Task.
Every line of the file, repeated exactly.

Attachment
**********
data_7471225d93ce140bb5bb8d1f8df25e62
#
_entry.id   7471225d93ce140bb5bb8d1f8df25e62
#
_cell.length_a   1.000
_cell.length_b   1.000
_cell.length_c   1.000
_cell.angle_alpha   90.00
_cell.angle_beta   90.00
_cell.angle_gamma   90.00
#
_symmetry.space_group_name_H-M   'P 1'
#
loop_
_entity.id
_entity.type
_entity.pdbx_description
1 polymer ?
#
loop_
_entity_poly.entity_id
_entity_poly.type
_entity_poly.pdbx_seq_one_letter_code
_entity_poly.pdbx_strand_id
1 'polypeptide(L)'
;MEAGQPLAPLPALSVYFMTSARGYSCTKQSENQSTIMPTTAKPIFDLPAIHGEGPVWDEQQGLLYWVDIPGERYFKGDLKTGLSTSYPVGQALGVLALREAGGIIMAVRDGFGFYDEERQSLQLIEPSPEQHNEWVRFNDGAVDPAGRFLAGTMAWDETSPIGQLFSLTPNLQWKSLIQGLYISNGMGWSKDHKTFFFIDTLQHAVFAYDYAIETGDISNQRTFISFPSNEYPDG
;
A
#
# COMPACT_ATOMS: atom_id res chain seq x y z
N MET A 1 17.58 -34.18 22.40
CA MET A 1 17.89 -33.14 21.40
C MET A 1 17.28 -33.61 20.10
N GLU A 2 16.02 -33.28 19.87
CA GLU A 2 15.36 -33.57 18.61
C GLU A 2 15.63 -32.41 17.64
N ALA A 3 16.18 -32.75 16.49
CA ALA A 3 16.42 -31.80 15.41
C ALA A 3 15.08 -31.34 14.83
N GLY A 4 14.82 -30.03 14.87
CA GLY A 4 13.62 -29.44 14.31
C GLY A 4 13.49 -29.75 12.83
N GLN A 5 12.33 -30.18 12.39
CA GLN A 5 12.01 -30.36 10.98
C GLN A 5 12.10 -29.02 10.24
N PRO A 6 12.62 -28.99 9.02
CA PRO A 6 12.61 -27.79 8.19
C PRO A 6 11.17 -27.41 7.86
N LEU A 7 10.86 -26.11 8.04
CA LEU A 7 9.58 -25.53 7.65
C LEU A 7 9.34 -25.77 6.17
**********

data_7471225d93ce140bb5bb8d1f8df25e62
#
_entry.id   7471225d93ce140bb5bb8d1f8df25e62
#
_cell.length_a   1.000
_cell.length_b   1.000
_cell.length_c   1.000
_cell.angle_alpha   90.00
_cell.angle_beta   90.00
_cell.angle_gamma   90.00
#
_symmetry.space_group_name_H-M   'P 1'
#
loop_
_entity.id
_entity.type
_entity.pdbx_description
1 polymer ?
#
loop_
_entity_poly.entity_id
_entity_poly.type
_entity_poly.pdbx_seq_one_letter_code
_entity_poly.pdbx_strand_id
1 'polypeptide(L)'
;MEAGQPLAPLPALSVYFMTSARGYSCTKQSENQSTIMPTTAKPIFDLPAIHGEGPVWDEQQGLLYWVDIPGERYFKGDLKTGLSTSYPVGQALGVLALREAGGIIMAVRDGFGFYDEERQSLQLIEPSPEQHNEWVRFNDGAVDPAGRFLAGTMAWDETSPIGQLFSLTPNLQWKSLIQGLYISNGMGWSKDHKTFFFIDTLQHAVFAYDYAIETGDISNQRTFISFPSNEYPDG
;
A
#
# COMPACT_ATOMS: atom_id res chain seq x y z
N MET A 1 17.58 -34.18 22.40
CA MET A 1 17.89 -33.14 21.40
C MET A 1 17.28 -33.61 20.10
N GLU A 2 16.02 -33.28 19.87
CA GLU A 2 15.36 -33.57 18.61
C GLU A 2 15.63 -32.41 17.64
N ALA A 3 16.18 -32.75 16.49
CA ALA A 3 16.42 -31.80 15.41
C ALA A 3 15.08 -31.34 14.83
N GLY A 4 14.82 -30.03 14.87
CA GLY A 4 13.62 -29.44 14.31
C GLY A 4 13.49 -29.75 12.83
N GLN A 5 12.33 -30.18 12.39
CA GLN A 5 12.01 -30.36 10.98
C GLN A 5 12.10 -29.02 10.24
N PRO A 6 12.62 -28.99 9.02
CA PRO A 6 12.61 -27.79 8.19
C PRO A 6 11.17 -27.41 7.86
N LEU A 7 10.86 -26.11 8.04
CA LEU A 7 9.58 -25.53 7.65
C LEU A 7 9.34 -25.77 6.17